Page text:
Florence VET-engale

Florence VET-engale

(The Things We Do for Love)

(Photos c2009 by Nickers and Ink. All rights reserved.)

Although I majored in English and Journalism, I have been feeling a bit like Florence VET-engale lately. In the past few weeks, I have grown bolder and gutsier about blood and gore than I ever dreamed possible. I have also learned much more about lymphangitis and explosive equine abscesses than I ever wanted to know.

Thank God the brutal cold snap has passed, and milder weather has come to the Northern tundra. Anyone who cares for horses, particularly horses requiring special medications and treatments, is certainly counting the blessings of warmer days.

Cold-hosing a lame leg, hand-walking a sore horse, applying poultices and sweat-wrapping fetlocks are considerably easier when the mercury rises above freezing.

Keeping the Mare Going

My beloved mare (our first horse ever and the mother of our young horses) has developed an ongoing case of lymphangitis. Apparently, scar tissue has formed inside one of her hind legs, probably resulting from a very old injury. This has compromised the circulation in that limb, making the horse particularly susceptible to lymphangitis.

These photos clearly show the size difference between the horse's two hind legs. The right leg is shown in the photos in full lymphangitic bloom.

The mare competed in three-day eventing when she was younger. Then she participated in several years of hunter-jumper and dressage training and shows. She is now semi-retired, although she would rather work than anything else (except eat). This horse has the finest work ethic of anyone I have ever known, equine or even human.

Basically, equine lymphangitis is an inflammation, usually caused by a bacterial infection. A small laceration or even a case of scratches can set it off.

The best preventions are cleanliness and exercise. Tons of exercise. Barn friends tease me, because I offer pony rides to nearly every little kid who visits the barn. Here’s the funny part. I have no pony. We pile these tots into a big Western saddle on my 16.3 hand Westfalen mare.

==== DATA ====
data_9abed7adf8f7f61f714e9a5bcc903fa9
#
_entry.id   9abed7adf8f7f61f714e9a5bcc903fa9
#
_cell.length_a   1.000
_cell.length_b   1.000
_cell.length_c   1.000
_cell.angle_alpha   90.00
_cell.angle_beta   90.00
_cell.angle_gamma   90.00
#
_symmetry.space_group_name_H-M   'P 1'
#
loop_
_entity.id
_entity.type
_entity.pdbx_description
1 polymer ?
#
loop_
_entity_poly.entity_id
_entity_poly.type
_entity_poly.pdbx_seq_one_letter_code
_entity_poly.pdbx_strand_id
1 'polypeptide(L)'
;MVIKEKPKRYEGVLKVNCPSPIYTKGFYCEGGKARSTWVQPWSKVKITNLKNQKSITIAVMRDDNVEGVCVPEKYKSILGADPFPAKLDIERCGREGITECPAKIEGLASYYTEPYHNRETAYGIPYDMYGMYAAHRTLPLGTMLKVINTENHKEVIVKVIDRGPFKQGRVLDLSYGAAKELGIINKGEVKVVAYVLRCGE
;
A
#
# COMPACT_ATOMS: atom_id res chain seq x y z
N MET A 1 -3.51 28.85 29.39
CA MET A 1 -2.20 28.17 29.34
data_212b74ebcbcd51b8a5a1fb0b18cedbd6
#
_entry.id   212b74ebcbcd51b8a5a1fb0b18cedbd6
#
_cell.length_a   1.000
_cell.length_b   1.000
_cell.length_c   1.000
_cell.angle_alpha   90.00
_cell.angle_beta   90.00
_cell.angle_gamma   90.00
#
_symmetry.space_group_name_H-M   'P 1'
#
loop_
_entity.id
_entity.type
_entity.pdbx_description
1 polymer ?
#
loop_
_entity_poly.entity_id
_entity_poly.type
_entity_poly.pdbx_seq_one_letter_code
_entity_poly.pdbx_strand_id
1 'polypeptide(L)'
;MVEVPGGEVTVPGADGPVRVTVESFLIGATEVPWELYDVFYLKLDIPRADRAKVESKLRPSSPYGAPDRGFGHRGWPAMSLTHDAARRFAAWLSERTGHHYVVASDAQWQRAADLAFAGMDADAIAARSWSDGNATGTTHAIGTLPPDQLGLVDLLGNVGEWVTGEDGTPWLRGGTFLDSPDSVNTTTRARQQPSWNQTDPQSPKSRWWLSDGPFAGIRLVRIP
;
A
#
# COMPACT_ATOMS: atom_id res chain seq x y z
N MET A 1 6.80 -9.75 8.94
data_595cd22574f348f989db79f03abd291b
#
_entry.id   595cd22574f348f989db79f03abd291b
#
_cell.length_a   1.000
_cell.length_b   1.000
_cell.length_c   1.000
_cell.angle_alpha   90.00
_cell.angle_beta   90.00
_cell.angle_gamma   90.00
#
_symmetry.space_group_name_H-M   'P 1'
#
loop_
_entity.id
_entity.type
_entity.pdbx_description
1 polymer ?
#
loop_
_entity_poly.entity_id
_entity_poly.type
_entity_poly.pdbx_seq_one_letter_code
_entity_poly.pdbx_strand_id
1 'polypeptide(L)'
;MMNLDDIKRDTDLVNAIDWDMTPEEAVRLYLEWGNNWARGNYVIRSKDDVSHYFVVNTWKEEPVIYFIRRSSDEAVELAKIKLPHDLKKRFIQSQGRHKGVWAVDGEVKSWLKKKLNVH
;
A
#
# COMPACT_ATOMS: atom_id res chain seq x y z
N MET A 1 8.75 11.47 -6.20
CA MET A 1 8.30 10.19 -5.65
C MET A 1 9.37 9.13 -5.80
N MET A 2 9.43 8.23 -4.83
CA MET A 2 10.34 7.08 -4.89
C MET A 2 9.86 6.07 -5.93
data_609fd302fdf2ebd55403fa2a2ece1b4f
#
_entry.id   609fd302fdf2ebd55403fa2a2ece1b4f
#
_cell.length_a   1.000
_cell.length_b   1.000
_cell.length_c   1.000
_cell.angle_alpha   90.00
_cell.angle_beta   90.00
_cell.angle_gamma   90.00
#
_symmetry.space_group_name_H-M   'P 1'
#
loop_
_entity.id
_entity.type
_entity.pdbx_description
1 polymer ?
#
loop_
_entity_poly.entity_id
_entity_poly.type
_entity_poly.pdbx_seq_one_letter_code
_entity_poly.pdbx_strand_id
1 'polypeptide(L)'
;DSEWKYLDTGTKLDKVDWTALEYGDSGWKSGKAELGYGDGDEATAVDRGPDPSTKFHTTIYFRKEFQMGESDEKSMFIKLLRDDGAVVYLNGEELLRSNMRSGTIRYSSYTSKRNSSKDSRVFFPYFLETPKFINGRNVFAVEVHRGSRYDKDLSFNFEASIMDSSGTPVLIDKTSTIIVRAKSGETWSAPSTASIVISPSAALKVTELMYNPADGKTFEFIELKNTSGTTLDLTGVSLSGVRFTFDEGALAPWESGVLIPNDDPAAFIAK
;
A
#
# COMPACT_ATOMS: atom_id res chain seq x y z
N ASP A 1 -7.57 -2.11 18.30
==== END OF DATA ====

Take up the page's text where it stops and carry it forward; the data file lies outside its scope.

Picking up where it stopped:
Although this mare has a motor, even now, she turns into a babysitter around small children, packing them around in the smaller arena or at the end of a 20-meter longe line.

Wrapping It Up

To prevent the lymphangitis-prone leg from swelling, I have taken to wrapping it every night. I have a pair of super-convenient pillow wraps with Velcro attachments. On top of the pillow, I bind the mare’s leg as firmly as possible with a standing wrap.

Of course, we unwrap the horse’s leg every morning before turning her out in the pasture with her herd.

The Big Blowup

Last week, however, the unthinkable happened. Early one morning, I received a call from the barn. (That is nearly never good news.)

The horse’s leg had exploded open, just above the hock. The lower leg was still wrapped, but a nasty wound had sprung spontaneously, and it was leaking angry fluid like a faucet.

A couple of hours later, our valiant vet had pronounced the leak to be an abscess. Broad-spectrum antibiotics and diuretics were added to the horse’s daily rations. My daily barn routine was tripled, as I began injecting antibiotic medications directly into the gaping, gooey wound.

By evening, turned loose in the indoor arena, the horse was volunteering to trot. Sometimes I wonder if she might be part feline, for she certainly has nine lives.

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